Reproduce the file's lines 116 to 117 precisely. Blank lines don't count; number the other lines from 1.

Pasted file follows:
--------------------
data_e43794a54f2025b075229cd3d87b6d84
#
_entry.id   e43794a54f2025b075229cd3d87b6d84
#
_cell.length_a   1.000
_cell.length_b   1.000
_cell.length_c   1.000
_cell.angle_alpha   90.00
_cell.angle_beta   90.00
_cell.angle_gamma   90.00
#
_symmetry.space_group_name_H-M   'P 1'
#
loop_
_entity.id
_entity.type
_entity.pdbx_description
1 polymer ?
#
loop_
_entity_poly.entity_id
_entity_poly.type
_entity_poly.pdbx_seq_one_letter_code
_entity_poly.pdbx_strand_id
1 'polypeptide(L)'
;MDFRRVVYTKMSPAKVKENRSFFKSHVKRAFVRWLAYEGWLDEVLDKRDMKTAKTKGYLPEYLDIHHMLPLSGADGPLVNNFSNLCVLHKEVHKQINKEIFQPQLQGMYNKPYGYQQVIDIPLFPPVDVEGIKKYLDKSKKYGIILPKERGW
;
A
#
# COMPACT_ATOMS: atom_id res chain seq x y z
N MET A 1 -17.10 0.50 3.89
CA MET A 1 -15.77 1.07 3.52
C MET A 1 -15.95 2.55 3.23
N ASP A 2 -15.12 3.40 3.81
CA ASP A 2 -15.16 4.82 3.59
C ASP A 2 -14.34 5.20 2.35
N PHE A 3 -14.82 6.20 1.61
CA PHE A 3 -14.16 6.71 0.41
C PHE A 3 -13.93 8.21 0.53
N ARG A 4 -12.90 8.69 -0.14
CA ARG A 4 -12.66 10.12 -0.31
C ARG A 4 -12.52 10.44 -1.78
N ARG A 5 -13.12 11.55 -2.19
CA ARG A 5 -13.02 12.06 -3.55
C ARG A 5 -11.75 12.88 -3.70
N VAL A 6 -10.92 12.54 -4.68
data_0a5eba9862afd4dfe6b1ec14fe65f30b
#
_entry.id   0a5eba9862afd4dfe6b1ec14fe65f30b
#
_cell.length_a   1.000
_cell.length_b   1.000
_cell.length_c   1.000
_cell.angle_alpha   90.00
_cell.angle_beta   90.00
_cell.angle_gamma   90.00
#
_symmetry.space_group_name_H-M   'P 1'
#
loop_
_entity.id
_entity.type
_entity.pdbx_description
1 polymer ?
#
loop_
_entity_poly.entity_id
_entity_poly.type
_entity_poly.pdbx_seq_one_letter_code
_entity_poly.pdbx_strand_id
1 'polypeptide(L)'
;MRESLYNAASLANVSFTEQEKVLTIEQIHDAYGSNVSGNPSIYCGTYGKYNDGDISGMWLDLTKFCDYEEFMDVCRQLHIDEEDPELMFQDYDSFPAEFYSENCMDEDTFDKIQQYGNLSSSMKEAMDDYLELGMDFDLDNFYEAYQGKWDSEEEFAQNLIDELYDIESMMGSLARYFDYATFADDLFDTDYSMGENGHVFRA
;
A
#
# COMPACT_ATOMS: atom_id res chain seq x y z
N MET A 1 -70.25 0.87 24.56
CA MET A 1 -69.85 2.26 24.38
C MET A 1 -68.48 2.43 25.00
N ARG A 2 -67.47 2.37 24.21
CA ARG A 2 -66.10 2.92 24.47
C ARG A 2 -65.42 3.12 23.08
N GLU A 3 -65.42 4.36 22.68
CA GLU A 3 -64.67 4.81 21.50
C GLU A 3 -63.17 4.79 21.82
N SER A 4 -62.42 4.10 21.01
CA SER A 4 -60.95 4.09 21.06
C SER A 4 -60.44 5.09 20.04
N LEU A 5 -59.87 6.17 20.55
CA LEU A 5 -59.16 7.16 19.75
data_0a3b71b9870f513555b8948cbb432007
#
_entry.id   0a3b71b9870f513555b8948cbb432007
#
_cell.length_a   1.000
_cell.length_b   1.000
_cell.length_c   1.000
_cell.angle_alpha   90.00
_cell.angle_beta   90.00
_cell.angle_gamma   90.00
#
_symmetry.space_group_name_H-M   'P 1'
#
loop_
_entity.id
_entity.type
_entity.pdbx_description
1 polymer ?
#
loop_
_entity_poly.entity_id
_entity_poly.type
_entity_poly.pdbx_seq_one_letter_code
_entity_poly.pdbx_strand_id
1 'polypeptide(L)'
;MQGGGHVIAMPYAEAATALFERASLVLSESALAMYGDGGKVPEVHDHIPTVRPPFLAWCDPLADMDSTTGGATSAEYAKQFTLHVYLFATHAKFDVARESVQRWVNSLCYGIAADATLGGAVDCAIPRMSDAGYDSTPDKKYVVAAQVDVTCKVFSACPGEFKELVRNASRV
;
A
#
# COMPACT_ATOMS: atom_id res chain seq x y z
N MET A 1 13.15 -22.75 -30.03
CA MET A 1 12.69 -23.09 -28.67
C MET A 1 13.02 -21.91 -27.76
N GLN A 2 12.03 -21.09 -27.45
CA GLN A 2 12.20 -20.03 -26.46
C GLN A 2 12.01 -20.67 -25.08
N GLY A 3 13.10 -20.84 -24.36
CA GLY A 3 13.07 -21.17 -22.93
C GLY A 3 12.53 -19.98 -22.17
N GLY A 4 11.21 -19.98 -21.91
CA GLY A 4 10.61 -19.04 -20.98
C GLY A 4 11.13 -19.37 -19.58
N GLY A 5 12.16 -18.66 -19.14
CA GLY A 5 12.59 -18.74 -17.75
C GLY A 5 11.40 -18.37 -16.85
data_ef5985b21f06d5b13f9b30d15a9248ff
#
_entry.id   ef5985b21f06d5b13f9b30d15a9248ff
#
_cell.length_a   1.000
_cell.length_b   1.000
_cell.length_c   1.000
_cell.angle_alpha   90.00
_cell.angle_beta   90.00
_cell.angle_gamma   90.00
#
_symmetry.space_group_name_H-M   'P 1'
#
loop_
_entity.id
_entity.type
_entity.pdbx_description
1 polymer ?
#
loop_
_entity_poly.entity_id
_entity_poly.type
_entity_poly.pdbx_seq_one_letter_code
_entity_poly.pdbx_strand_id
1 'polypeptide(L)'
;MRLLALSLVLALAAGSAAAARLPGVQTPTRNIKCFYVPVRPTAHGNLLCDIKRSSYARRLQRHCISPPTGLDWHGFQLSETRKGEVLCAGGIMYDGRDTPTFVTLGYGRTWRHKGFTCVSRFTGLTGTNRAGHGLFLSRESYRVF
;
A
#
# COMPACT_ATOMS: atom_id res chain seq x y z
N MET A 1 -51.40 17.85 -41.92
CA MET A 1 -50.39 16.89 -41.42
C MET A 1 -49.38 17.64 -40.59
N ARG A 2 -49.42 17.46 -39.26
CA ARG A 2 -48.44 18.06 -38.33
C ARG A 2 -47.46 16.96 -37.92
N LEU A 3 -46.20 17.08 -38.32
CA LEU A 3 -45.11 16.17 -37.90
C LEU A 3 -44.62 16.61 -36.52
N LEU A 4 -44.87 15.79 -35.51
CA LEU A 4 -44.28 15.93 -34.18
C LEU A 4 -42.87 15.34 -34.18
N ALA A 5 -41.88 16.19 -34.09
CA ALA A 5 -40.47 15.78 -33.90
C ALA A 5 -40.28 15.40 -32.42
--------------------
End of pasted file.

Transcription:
;MQGGGHVIAMPYAEAATALFERASLVLSESALAMYGDGGKVPEVHDHIPTVRPPFLAWCDPLADMDSTTGGATSAEYAKQFTLHVYLFATHAKFDVARESVQRWVNSLCYGIAADATLGGAVDCAIPRMSDAGYDSTPDKKYVVAAQVDVTCKVFSACPGEFKELVRNASRV
;